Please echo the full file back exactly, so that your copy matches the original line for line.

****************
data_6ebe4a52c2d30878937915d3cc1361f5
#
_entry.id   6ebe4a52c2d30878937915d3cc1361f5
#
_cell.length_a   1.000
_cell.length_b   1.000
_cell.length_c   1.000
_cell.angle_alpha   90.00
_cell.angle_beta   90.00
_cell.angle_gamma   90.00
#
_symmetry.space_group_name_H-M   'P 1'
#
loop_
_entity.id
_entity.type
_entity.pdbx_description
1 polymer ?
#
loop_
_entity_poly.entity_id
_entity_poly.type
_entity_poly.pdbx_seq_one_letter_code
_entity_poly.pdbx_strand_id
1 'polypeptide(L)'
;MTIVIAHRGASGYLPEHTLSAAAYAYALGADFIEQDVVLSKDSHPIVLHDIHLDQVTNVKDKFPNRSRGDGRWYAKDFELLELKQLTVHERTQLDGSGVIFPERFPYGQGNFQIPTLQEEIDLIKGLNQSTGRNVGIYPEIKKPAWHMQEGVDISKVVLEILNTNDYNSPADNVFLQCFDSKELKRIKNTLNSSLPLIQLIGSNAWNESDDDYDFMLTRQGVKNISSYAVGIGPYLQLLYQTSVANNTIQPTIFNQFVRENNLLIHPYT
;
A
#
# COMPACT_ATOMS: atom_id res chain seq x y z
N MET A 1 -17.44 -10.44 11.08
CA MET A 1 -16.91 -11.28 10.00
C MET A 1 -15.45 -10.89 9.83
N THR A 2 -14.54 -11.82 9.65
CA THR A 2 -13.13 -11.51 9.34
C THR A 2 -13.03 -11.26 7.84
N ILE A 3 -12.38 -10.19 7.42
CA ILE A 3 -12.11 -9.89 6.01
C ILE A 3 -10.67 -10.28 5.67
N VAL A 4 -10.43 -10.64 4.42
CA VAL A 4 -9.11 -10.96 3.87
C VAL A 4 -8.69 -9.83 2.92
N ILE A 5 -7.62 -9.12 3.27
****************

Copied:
data_6ebe4a52c2d30878937915d3cc1361f5
#
_entry.id   6ebe4a52c2d30878937915d3cc1361f5
#
_cell.length_a   1.000
_cell.length_b   1.000
_cell.length_c   1.000
_cell.angle_alpha   90.00
_cell.angle_beta   90.00
_cell.angle_gamma   90.00
#
_symmetry.space_group_name_H-M   'P 1'
#
loop_
_entity.id
_entity.type
_entity.pdbx_description
1 polymer ?
#
loop_
_entity_poly.entity_id
_entity_poly.type
_entity_poly.pdbx_seq_one_letter_code
_entity_poly.pdbx_strand_id
1 'polypeptide(L)'
;MTIVIAHRGASGYLPEHTLSAAAYAYALGADFIEQDVVLSKDSHPIVLHDIHLDQVTNVKDKFPNRSRGDGRWYAKDFELLELKQLTVHERTQLDGSGVIFPERFPYGQGNFQIPTLQEEIDLIKGLNQSTGRNVGIYPEIKKPAWHMQEGVDISKVVLEILNTNDYNSPADNVFLQCFDSKELKRIKNTLNSSLPLIQLIGSNAWNESDDDYDFMLTRQGVKNISSYAVGIGPYLQLLYQTSVANNTIQPTIFNQFVRENNLLIHPYT
;
A
#
# COMPACT_ATOMS: atom_id res chain seq x y z
N MET A 1 -17.44 -10.44 11.08
CA MET A 1 -16.91 -11.28 10.00
C MET A 1 -15.45 -10.89 9.83
N THR A 2 -14.54 -11.82 9.65
CA THR A 2 -13.13 -11.51 9.34
C THR A 2 -13.03 -11.26 7.84
N ILE A 3 -12.38 -10.19 7.42
CA ILE A 3 -12.11 -9.89 6.01
C ILE A 3 -10.67 -10.28 5.67
N VAL A 4 -10.43 -10.64 4.42
CA VAL A 4 -9.11 -10.96 3.87
C VAL A 4 -8.69 -9.83 2.92
N ILE A 5 -7.62 -9.12 3.27